Setting the Termination Meeting

Remember to loop in HR before the termination meeting, keep the meeting short and restrict time for yourself after the meeting.

First of all, termination always needs to be done in person. If the message of a performance review sent through email is bad, a termination through email is a thousand times worse. This needs to be done face-to-face (or face-to-camera-to-face, if you’re not able to get together in person), and usually with your HR rep present. You may imagine you don’t need the hand-holding, but thinking this underscores how important it is to have the HR rep present—they’re there to act as a second witness to the exchange, and in many cases to answer questions about things you won’t know the answers to, like post-employment benefits, severance, equipment returns, and any questions around legal agreements (NDAs, non-disparagement clauses, and so on).

When setting up the meeting, take some time to think about the timing. Doing it on a Friday afternoon minimizes the disruption to the rest of your team, but means that the fired individual will probably spend the weekend in a bit of a funk until they can start the job search process on Monday. Conversely, doing it early in the morning and/or early in the week can set a really depressing tone for you, and everybody will be around to watch as that individual cleans out their desk. There’s really no one good answer, so consider the context (the team, the individual, your feelings, and HR’s suggestions) before making a decision.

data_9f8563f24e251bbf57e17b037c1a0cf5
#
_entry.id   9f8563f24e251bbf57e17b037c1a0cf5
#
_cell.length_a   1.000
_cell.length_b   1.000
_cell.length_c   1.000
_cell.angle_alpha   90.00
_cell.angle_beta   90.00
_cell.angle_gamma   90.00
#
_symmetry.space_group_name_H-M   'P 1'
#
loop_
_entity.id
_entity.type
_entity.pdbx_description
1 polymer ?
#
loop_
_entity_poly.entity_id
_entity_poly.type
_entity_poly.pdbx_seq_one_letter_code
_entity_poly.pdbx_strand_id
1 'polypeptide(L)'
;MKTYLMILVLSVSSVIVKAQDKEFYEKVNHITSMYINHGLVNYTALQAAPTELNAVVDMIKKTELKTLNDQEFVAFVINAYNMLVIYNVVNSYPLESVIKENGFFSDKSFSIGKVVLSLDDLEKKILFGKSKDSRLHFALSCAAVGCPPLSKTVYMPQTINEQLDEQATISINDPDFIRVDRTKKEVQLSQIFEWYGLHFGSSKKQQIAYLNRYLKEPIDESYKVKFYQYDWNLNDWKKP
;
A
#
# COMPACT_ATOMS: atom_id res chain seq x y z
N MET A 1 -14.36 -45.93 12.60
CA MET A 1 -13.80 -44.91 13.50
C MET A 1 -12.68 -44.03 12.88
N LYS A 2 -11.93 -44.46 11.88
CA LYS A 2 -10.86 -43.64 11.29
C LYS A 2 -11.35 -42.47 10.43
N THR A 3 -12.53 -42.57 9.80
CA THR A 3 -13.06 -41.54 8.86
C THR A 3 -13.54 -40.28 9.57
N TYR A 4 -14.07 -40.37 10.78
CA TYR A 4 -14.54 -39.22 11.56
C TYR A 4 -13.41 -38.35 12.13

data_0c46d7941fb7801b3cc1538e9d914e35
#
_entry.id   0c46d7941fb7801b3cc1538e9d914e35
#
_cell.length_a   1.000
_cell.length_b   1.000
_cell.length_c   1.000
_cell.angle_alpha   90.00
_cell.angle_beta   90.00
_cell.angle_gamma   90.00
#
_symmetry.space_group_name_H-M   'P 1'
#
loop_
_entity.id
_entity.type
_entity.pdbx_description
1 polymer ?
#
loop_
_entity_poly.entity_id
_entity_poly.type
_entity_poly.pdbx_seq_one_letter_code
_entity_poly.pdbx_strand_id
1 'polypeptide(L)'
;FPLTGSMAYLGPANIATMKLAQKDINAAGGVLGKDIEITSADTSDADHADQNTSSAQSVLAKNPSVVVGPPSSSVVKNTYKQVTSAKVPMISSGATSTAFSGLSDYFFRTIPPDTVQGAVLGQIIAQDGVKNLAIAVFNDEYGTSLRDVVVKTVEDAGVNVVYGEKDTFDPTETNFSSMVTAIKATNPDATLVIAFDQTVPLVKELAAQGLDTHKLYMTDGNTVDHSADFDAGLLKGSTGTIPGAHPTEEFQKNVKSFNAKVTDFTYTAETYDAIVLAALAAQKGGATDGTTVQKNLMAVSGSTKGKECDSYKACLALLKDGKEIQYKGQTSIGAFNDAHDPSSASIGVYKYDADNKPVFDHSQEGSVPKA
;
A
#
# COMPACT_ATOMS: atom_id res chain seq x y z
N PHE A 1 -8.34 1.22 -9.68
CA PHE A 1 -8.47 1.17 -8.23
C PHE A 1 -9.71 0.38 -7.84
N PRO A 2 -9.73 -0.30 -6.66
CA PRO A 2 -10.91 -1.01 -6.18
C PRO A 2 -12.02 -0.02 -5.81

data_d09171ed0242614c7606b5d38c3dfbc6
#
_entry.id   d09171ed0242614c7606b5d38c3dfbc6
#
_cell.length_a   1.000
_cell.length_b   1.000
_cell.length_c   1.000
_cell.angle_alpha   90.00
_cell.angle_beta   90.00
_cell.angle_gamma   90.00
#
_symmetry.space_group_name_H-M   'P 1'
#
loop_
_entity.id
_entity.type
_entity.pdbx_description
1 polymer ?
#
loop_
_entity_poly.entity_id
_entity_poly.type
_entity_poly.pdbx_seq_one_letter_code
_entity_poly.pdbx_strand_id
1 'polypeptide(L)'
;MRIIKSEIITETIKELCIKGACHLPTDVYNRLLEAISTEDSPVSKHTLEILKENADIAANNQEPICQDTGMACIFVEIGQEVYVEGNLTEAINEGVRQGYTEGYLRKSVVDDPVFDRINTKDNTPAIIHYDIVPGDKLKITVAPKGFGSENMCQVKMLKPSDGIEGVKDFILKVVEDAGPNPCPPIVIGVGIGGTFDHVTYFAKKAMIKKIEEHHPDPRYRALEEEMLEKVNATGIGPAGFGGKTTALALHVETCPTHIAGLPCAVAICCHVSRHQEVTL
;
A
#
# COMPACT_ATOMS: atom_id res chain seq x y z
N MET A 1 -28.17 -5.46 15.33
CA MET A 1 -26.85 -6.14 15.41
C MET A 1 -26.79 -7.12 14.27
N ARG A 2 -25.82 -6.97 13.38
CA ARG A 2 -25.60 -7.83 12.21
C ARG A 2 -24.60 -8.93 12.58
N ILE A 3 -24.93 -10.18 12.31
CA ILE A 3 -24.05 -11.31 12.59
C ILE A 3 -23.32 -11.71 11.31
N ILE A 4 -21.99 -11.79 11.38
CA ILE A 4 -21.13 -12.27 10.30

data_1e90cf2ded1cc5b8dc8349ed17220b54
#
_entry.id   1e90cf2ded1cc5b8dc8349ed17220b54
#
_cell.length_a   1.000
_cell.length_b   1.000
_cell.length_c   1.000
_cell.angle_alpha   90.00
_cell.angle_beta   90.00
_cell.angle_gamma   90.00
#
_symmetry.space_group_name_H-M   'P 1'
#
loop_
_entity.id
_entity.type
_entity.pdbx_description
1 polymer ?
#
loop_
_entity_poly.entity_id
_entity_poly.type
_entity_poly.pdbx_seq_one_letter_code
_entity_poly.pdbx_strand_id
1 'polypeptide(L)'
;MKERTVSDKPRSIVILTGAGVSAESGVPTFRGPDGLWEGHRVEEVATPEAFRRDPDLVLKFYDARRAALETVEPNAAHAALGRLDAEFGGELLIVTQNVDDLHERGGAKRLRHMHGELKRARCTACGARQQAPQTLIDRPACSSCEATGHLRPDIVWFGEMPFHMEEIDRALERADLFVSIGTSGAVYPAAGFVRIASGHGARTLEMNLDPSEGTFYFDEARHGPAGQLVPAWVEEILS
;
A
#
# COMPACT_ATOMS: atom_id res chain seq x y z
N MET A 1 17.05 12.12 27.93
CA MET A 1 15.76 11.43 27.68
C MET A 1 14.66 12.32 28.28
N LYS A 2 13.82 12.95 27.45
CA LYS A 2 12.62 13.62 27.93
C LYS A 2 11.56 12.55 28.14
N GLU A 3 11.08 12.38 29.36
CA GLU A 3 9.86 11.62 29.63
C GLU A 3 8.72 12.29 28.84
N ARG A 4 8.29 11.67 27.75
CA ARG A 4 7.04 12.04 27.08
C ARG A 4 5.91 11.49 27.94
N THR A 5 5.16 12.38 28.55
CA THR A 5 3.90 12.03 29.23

The meeting itself should be pretty short (usually no more than 15 to 20 minutes), but the aftermath may require longer; this will be something you’ll want to check with the HR team before you schedule it. When the calendar invite goes out, keep the title bland and as subject-free as possible: “Ted/Joshua 1:1” or something similar. Telegraphing the termination ahead of time might feel like it would be a favor to the individual, so they can prepare themselves for the emotional shock, but in practice, it’s actually going to have a far more detrimental effect. This is going to be a pretty highly emotionally-charged event, and there’s a strong possibility they will be angry. That in turn means there is a chance (small or large, depending on their emotional maturity) that they could seek to cause some kind of damage on their way out: deleting databases, creating shadow accounts to have “back doors” to systems, posting illegal messages on company boards or website or public forums, you name it.

Denying an angry employee an opportunity to “have revenge” is the main reason why companies in the 2020s ask the employee to immediately gather their belongings and exit the building—and there’s a strong chance that you will be asked to shadow the employee while they do it, to ensure they don’t make any “extra appropriations” while they do. It sucks to do it, particularly because it often draws attention from their (now ex-)coworkers, but this is the world we live in.

Therefore, make sure you have cleared meetings from your calendar after the termination so you can follow through with what’s expected of you, and maybe a little bit longer after that, because you may very well require a quiet moment to yourself to rest and emotionally recharge—if your (now ex-)employee is angry, they will likely say any number of things designed to wound you, and some of them may catch you off-guard and hurt.

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